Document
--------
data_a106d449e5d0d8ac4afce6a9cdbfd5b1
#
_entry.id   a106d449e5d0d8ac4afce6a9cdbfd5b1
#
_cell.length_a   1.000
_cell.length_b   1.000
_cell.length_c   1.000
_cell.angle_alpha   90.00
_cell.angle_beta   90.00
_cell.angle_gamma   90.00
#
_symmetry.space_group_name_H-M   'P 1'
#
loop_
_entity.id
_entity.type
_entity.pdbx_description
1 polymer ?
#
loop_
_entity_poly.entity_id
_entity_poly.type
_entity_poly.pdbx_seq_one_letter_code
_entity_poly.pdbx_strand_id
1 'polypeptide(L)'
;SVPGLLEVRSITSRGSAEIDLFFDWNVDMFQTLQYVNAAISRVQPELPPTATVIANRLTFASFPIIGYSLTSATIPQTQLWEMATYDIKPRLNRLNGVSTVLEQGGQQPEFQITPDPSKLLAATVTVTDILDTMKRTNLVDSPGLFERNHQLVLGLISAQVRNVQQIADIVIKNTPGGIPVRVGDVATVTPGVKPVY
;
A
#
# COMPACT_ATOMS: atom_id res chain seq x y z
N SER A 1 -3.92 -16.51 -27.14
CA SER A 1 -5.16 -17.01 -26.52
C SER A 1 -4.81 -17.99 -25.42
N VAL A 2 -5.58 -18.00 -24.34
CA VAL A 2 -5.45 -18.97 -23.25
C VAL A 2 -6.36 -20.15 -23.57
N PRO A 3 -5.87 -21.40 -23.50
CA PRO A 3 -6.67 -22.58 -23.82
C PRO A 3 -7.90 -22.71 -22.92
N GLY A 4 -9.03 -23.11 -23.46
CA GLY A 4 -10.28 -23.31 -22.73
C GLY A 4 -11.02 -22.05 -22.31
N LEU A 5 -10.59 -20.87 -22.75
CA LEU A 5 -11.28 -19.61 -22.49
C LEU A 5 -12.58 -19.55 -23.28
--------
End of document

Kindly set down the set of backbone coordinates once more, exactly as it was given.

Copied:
data_a106d449e5d0d8ac4afce6a9cdbfd5b1
#
_entry.id   a106d449e5d0d8ac4afce6a9cdbfd5b1
#
_cell.length_a   1.000
_cell.length_b   1.000
_cell.length_c   1.000
_cell.angle_alpha   90.00
_cell.angle_beta   90.00
_cell.angle_gamma   90.00
#
_symmetry.space_group_name_H-M   'P 1'
#
loop_
_entity.id
_entity.type
_entity.pdbx_description
1 polymer ?
#
loop_
_entity_poly.entity_id
_entity_poly.type
_entity_poly.pdbx_seq_one_letter_code
_entity_poly.pdbx_strand_id
1 'polypeptide(L)'
;SVPGLLEVRSITSRGSAEIDLFFDWNVDMFQTLQYVNAAISRVQPELPPTATVIANRLTFASFPIIGYSLTSATIPQTQLWEMATYDIKPRLNRLNGVSTVLEQGGQQPEFQITPDPSKLLAATVTVTDILDTMKRTNLVDSPGLFERNHQLVLGLISAQVRNVQQIADIVIKNTPGGIPVRVGDVATVTPGVKPVY
;
A
#
# COMPACT_ATOMS: atom_id res chain seq x y z
N SER A 1 -3.92 -16.51 -27.14
CA SER A 1 -5.16 -17.01 -26.52
C SER A 1 -4.81 -17.99 -25.42
N VAL A 2 -5.58 -18.00 -24.34
CA VAL A 2 -5.45 -18.97 -23.25
C VAL A 2 -6.36 -20.15 -23.57
N PRO A 3 -5.87 -21.40 -23.50
CA PRO A 3 -6.67 -22.58 -23.82
C PRO A 3 -7.90 -22.71 -22.92
N GLY A 4 -9.03 -23.11 -23.46
CA GLY A 4 -10.28 -23.31 -22.73
C GLY A 4 -11.02 -22.05 -22.31
N LEU A 5 -10.59 -20.87 -22.75
CA LEU A 5 -11.28 -19.61 -22.49
C LEU A 5 -12.58 -19.55 -23.28